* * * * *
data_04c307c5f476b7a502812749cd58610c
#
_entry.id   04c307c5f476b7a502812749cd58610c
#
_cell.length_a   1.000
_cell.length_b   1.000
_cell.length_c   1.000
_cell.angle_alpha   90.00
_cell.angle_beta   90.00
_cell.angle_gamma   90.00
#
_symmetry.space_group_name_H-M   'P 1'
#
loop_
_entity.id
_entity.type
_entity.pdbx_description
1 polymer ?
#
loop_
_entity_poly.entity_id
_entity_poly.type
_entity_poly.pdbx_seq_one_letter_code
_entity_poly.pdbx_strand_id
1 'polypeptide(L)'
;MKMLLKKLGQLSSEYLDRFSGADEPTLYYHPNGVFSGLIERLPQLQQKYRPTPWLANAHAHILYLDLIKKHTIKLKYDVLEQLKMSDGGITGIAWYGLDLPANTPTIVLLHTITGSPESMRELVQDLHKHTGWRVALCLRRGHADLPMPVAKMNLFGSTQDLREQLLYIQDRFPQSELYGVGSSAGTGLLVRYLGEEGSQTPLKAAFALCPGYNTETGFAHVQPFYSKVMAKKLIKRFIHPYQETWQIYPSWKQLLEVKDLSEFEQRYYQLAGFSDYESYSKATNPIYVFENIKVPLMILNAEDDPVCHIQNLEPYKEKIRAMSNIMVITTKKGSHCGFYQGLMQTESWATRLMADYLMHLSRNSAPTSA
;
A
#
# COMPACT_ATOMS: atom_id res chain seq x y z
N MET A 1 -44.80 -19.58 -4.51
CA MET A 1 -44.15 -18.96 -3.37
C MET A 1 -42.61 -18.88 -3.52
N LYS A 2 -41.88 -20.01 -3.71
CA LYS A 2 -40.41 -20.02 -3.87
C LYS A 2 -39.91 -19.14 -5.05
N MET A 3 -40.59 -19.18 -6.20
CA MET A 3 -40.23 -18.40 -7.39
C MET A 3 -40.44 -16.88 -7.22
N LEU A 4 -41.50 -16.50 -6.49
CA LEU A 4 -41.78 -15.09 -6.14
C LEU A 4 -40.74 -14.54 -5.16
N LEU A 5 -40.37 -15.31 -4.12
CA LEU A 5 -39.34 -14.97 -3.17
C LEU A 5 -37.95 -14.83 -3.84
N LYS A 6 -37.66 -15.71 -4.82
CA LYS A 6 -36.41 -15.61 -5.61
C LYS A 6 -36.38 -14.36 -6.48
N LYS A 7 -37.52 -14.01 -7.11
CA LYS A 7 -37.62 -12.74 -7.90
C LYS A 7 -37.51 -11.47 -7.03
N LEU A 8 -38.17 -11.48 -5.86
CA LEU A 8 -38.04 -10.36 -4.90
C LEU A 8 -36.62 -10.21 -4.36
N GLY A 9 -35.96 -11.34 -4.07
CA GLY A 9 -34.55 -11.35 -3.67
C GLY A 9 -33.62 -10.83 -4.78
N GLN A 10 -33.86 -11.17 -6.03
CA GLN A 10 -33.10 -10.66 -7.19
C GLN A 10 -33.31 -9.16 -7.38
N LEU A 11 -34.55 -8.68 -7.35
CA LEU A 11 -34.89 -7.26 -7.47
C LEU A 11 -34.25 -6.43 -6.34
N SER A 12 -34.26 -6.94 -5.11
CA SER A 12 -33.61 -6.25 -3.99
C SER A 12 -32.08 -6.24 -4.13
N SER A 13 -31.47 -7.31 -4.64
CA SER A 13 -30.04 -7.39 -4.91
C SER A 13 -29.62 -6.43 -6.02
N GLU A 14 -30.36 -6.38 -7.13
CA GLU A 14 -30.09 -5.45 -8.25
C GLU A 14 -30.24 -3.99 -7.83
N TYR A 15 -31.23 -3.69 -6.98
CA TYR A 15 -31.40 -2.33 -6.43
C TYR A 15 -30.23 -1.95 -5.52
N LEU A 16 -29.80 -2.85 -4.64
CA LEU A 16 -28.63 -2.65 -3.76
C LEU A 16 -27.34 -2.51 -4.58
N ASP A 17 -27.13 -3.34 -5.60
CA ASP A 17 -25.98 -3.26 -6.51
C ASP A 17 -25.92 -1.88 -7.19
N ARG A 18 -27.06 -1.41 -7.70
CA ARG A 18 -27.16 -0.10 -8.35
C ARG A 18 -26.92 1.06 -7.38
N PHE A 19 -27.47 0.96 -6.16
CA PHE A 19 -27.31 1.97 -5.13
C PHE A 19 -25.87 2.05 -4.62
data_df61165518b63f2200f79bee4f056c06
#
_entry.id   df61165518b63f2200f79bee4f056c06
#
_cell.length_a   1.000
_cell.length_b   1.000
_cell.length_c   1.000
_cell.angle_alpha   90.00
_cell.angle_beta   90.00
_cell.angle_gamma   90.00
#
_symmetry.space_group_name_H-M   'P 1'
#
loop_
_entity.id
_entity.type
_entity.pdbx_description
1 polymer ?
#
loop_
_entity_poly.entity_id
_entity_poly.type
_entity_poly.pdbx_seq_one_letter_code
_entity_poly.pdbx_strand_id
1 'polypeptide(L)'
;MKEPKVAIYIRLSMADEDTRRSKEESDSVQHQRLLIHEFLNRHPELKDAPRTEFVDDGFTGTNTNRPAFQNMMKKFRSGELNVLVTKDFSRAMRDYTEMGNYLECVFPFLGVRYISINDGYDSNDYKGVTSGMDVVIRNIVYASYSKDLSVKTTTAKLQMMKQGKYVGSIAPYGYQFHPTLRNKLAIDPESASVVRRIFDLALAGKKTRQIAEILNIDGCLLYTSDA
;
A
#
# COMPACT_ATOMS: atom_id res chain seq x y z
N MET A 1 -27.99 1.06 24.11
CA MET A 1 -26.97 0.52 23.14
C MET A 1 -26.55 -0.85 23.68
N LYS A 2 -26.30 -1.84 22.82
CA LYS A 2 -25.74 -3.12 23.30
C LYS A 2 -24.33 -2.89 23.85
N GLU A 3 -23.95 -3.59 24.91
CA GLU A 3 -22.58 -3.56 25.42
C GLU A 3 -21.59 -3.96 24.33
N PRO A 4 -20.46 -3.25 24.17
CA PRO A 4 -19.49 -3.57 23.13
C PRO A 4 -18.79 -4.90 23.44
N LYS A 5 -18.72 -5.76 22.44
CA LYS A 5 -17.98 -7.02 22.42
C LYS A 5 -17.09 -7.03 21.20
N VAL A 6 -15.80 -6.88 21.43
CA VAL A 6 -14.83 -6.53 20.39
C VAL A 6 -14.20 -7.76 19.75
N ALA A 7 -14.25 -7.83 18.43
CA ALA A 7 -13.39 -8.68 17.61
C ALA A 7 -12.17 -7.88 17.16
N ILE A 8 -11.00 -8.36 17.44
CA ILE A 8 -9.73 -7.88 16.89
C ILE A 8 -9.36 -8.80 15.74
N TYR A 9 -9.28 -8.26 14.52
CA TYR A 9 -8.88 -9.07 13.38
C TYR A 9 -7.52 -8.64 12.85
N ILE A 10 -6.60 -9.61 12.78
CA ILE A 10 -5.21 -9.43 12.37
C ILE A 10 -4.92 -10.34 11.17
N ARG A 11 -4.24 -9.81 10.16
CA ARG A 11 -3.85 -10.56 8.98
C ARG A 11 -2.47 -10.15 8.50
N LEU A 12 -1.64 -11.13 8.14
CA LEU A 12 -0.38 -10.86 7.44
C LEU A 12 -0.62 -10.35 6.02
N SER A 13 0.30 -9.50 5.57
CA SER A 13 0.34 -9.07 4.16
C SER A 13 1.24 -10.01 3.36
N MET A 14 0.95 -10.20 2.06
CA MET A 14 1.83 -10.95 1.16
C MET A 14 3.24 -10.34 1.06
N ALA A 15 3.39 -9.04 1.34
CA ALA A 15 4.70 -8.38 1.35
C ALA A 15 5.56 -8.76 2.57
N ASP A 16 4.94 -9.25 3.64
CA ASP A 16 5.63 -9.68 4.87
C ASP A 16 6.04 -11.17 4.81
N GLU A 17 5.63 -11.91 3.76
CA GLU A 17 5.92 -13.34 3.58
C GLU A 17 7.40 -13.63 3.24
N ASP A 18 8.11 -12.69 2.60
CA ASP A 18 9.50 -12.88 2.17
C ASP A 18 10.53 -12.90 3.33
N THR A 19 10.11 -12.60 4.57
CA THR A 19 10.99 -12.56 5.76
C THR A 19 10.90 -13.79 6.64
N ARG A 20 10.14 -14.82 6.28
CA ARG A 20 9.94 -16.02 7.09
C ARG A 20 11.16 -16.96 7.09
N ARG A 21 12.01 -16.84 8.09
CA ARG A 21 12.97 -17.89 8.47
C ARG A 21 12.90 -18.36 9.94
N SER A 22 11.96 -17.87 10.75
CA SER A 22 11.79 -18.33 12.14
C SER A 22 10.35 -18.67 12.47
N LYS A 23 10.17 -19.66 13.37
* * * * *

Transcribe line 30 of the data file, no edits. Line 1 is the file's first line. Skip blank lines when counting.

# COMPACT_ATOMS: atom_id res chain seq x y z